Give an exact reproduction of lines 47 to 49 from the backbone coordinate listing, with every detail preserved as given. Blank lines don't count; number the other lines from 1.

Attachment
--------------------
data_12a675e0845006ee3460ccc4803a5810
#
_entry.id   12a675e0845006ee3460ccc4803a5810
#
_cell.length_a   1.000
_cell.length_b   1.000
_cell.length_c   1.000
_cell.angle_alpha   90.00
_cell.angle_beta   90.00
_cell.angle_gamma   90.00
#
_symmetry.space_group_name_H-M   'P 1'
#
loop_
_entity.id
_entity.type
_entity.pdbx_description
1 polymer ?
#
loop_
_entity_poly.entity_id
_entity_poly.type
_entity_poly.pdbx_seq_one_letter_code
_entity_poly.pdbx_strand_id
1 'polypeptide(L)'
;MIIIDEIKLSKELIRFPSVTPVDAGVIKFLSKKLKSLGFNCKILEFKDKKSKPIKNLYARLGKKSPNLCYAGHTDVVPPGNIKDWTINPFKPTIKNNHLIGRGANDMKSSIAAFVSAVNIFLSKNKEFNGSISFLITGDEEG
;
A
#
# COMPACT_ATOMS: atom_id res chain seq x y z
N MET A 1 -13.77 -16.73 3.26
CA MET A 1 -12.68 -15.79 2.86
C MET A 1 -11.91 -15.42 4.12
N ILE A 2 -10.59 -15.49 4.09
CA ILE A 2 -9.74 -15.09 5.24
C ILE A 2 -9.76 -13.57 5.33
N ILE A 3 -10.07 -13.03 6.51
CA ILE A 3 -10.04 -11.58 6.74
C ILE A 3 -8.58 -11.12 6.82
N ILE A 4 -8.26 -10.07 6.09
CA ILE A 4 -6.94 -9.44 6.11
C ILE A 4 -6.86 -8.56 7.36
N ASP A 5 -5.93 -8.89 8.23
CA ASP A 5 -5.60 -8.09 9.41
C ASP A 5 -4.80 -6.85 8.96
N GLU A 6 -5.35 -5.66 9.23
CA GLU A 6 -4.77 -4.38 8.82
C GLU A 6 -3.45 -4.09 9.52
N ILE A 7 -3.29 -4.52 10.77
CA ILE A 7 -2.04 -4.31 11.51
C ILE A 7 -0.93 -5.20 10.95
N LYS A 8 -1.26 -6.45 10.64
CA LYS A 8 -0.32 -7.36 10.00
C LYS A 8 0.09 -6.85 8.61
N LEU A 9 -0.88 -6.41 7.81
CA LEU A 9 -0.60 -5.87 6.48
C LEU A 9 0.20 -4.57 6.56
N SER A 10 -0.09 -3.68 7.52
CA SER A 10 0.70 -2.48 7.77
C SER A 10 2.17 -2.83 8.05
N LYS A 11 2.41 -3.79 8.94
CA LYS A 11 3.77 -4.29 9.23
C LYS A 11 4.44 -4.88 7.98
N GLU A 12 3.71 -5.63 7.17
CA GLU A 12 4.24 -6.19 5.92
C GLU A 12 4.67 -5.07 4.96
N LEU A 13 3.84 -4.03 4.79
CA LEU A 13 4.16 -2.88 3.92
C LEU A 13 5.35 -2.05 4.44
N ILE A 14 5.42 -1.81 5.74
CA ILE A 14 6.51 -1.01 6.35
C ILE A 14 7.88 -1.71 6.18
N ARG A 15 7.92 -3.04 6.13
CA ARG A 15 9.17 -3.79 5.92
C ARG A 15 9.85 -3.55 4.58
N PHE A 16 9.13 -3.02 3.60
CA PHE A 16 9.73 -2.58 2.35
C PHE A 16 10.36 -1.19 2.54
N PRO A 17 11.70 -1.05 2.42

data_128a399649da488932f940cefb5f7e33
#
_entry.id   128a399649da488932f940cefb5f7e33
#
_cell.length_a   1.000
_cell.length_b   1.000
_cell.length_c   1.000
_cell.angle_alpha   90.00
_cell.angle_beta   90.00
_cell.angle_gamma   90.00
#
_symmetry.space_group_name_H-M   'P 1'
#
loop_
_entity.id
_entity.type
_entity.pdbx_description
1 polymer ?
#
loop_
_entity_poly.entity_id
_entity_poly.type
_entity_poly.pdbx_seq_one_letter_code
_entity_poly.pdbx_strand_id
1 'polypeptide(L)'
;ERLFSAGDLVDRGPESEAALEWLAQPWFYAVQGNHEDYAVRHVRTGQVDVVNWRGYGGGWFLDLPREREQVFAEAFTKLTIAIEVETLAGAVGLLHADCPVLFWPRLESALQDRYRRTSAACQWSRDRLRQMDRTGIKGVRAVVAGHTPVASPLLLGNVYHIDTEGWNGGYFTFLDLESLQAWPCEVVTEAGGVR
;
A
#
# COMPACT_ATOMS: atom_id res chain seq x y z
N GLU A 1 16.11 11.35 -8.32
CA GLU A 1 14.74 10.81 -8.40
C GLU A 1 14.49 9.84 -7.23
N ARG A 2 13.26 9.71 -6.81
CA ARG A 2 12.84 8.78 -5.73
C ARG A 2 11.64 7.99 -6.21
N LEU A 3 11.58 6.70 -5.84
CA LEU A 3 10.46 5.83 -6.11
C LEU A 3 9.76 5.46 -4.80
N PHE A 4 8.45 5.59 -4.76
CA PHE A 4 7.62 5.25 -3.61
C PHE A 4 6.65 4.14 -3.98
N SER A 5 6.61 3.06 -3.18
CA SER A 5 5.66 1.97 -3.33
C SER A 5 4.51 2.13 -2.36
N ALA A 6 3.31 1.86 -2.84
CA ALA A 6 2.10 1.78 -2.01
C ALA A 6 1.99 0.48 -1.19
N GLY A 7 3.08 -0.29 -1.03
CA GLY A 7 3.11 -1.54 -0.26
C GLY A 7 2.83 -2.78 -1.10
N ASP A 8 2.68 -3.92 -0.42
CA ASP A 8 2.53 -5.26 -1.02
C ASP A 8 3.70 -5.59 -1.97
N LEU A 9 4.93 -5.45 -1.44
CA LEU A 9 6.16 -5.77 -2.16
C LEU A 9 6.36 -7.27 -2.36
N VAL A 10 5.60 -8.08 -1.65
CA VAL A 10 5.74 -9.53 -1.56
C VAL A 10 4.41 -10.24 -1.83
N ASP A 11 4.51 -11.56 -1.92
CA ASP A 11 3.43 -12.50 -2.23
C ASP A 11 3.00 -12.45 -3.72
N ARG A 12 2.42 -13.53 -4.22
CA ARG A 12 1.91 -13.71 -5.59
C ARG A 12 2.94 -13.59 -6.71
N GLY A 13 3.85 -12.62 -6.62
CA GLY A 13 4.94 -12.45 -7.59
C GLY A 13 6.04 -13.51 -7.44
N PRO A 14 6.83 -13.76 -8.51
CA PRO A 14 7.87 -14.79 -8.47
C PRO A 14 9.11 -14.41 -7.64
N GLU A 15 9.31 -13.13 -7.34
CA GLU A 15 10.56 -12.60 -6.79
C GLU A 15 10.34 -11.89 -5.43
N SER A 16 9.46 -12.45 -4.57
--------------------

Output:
CA GLU A 6 -4.77 -4.38 8.82
C GLU A 6 -3.45 -4.09 9.52
N ILE A 7 -3.29 -4.52 10.77